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Thoughts on Girls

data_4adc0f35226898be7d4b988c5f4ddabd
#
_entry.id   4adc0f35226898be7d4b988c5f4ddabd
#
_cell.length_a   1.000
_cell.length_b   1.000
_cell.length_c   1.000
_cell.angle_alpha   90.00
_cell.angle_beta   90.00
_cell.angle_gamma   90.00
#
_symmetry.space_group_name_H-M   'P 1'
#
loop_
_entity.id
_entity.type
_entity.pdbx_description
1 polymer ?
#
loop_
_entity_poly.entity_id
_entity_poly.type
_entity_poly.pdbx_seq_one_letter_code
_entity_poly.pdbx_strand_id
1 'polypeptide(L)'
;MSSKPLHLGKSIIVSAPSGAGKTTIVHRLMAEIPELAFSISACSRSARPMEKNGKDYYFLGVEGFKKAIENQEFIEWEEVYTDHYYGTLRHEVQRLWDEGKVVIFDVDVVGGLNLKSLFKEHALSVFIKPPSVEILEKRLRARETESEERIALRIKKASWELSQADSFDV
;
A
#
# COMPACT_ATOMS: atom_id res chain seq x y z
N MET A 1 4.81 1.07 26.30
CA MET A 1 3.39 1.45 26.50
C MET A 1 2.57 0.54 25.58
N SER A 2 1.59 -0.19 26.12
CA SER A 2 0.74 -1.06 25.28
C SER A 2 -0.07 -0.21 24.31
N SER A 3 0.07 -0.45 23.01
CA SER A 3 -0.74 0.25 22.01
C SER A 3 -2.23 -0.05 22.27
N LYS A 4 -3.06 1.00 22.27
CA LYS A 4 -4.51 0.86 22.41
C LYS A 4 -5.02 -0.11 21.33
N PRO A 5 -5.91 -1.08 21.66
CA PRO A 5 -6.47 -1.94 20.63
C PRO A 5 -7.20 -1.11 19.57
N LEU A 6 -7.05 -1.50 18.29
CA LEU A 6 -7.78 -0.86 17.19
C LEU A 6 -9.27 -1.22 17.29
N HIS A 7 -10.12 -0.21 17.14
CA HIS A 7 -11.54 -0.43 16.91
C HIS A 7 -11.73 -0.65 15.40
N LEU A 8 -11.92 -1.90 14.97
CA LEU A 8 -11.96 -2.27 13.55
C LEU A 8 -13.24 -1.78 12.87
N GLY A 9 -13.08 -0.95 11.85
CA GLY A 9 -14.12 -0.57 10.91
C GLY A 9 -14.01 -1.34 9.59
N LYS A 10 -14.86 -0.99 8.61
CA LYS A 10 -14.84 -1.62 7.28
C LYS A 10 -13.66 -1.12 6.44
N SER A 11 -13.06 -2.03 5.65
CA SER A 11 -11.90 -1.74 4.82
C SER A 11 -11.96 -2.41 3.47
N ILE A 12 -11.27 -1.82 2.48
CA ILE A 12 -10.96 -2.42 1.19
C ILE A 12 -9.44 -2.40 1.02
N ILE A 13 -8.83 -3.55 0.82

Girls! The subject of a bunch of songs, paintings, and... uh, statues. Also, I'm not sure you know, but they also make up for a little over half the species! Girls isn't about girls, not really, but it has plenty of Girls. Along with sex politics, naked alien women, brutal violence and assault on bear genitals. A limited series by the Luna Brothers from around 2005, Girls follows a small town that has to deal with an invasion of unbelievably gorgeous, unbelievably murderous naked women. It's not B-Movie grindhouse or exploitation; this is a pretty meaty character drama dressed up in sci-fi horror. Like The Walking Dead with naked ladies instead of zombies. I just finished the complete collection yesterday, so I have some thoughts on it. Thoughts I'll share with you now, if you'd indulge me. Don't let the nudity fool you, these are going to be mature thoughts for mature readers. Elbow patches on our jackets and everything. One of the biggest pillars holding Girls up is its character work. How each of them travel the spectrum of morality, how they interact with each other. For the vast majority, it's actually really good. No one ever delves too deeply into "villainy" or "heroics", everyone seems believable. Everyone seems human. At first. See, one of my biggest issues is that these characters start out so... weird. Like cartoon versions of dramas. See, a big starting place for the drama is mistaken misogyny, but it's such a huge overreaction from the town's women and it happens immediately. It felt like the book was taking such a delicate, nuanced topic and ham-fisting it into oblivion. I nearly quit reading. Luckily, as the story goes on and the situation grows dire the characters begin to change. We're able to examine everyone's issues, both women and men, in much more intimate detail. It feels more real and gives us an overall better experience. Which is frustrating. The conflicts didn't need to be set up this way, in fact the whole premise is that they're ingrained. It hurts the overall experience from the beginning. I think the eponymous "Girls" make an interesting monster. There's nothing overtly disgusting about them, nothing really alien or too otherworldly. Their power, their terror, comes from their allure. It's easy to be terrorized by a xenomorph or zombie, but the horror of these Girls is much more subtle. They're like zombies, but zombies you (if you're a heterosexual man) want to be around. You, even your love ones, become enemies as well. What is there to say about the art? It's the Luna Brother's art, you know what you're getting. For me, it's in a weird middle-space between good and amateur. The lines are super clean, the poses are really simple. There are a lot of repeated panels and many panels have no background. It's serviceable, I suppose. It doesn't detract from the experience. Readers should also keep an eye out for the ending. I feel it may be too ambiguous for some people, though I may be wrong. Perhaps I've underestimated these "people". Not to spoil anything, but nothing is really revealed or a grand plot foiled. You're mostly here for the characters, not grand alien invasions. If you're a fan of Vertigo comics, if you like The Walking Dead comic or The Twilight Zone, I'd recommend you check out Girls. Is it a cult comic now? Is it a classic? I'm not sure how it has stood the test of time. Let me know what the current consensus is.


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